What were your thoughts on the episode?

 

 

Featured Image Via Vox 

Danaerys riding dragon

New ‘GOT’ Teaser Reveals Jon Finally Riding Dragon!

No, this isn’t an April Fools joke! This weekend, specifically March 31st, a new Game of Thrones promo was released. Although it features a lot of footage taken from the main trailer, the new promo also features tantalizing new details that have us salivating for the new season in just two weeks. Some specific new aspects of footage look to finally be confirming fan theories and giving us the season we’ve been waiting for.

The promos were not released online but in true internet fashion, they’ve been posted online anyway through shaky cam footage filmed on TV screens.  Check out the clip below!

 

The promos were not released online but in true internet fashion, they’ve been posted online anyway through shaky cam footage filmed on TV screens. This article from Vanity Fair showcased the footage that was glimpsed by fans and they do not disappoint. Highlights include:

 

Daenyrus sits on the throne in a triumphant pose, looking straight at the viewer
Image Via Daily Mail

 

 

  • The two dragons flying over Winterfell. Arya and Sansa are looking up in wonder at the magnificent beasts, which makes sense since they haven’t the creatures yet. But also looking up in wonder are Davos, Tyrion, and Varys, who have been spending tons of time around dragons. It makes sense then that they’d be astonished since Jon himself would be riding a dragon and with Tyrion on the ground, it has to be Jon up there. While the dragon’s backs appear to be empty, Jon was probably edited out to avoid spoilers. We hope that’s the case, at least!

 

  • In the assembly hall of Winterfell, as Tyrion addresses the crowd, Arya and Sansa are sitting side by side. It looks like the sisters are working together, heading Winterfell side by side in the face of a larger threat.

 

  • Beric Dondarrion is also seen, waving his flaming sword around. While the context is ambiguous, it also is accompanied by a shot of the Hound wincing, suggesting either Beric is threatening his old opponent or Beric draws his sword is close proximity to the Hound, pointing towards them working on the same team. Either way, its exciting!

 

  • Finally, we see Jon walking away from Daenyrus, as Daenyrus looks moodily into a campfire. Perhaps the two have finally figured out they are related and this puts a damper on their admittedly sort of gross relationship. Drama!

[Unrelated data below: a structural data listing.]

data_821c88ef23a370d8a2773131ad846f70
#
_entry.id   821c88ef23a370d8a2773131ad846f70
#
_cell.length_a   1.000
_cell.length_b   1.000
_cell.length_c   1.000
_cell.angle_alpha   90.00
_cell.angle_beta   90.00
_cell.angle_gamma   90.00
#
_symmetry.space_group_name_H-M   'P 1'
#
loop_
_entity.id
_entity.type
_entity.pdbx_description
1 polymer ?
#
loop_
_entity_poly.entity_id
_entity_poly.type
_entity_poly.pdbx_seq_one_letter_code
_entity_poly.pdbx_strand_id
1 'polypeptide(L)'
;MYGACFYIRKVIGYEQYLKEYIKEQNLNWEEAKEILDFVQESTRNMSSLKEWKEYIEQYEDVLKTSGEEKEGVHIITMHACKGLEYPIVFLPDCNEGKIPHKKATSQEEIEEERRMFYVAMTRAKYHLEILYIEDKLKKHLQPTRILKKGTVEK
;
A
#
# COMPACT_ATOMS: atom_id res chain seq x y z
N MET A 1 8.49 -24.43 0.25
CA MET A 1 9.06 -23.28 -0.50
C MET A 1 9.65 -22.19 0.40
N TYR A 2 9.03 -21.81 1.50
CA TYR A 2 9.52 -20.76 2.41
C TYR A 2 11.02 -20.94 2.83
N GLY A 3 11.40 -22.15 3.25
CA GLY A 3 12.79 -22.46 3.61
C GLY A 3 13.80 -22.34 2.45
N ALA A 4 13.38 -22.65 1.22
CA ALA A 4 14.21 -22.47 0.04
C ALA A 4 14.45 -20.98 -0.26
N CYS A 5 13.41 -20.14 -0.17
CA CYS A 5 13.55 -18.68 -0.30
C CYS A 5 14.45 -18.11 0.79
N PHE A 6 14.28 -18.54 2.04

In any case, the new footage looks great and we can’t wait to see it all, especially our deep hope that Jon finally takes to the air on a dragon’s back! Catch the premier on April 26th, only on HBO!

 

 

Featured Image Via NME

Top 5 Best Dragons in Fantasy Literature

Dragons! Just that name is insanely cool. The name dragon conjures images of huge beasts, filling the air with their mighty roars as they rain fire upon castles, do battle with knights, or kidnapping princesses. Dragons have filled our collective imaginations for a long time and their continued popularity means we’ll see many more iterations of these grand beasts continue to pop up. Below, we count down 5 of the best dragons to grace fantasy literature, from the big to the bigger.

Smaug the dragon towers over Bilbo Baggins (Martin Freeman) atop his hoard of treasure in the Hobbit's film adaptation

Image Via The Verge.

1. Smaug: ‘The Hobbit’

One of the most famous dragons in literature and one who had a profound impact on dragon depictions going forward, Smaug from ‘The Hobbit‘ is a magnificent creation. A wicked creature, Smaug invaded the dwarven kingdom of Erebor, driving the native dwarves out and taking the mountain for himself. He resides in the stronghold for many years, until the events of the novel, where thirteen dwarves, Bilbo Baggins, and Gandalf venture to the mountain to plunder his treasure. Unfortunately, Bilbo’s stealing is noticed and enraged, Smaug emerges from his lair to attack the nearby village of Laketown. While laying siege to it, he is shot down by a man called Bard, who pierces his one weak point: a small patch in his jewel encrusted underbelly. Smaug is slain, allowing the dwarves to claim the treasure, but Smaug’s legacy lives on, both in the further novels of the Middle-Earth universe and in real life. As a fun fact, Smaug’s wealth is estimated to be 62 billion according to Forbes, making him the wealthiest fictional characters of all time.

 

 

 

 

A Hungarian horntail, a dragon, flies against the sky and breathes fire

Image Via Pottermore

2. Hungarian Horntail: ‘harry Potter’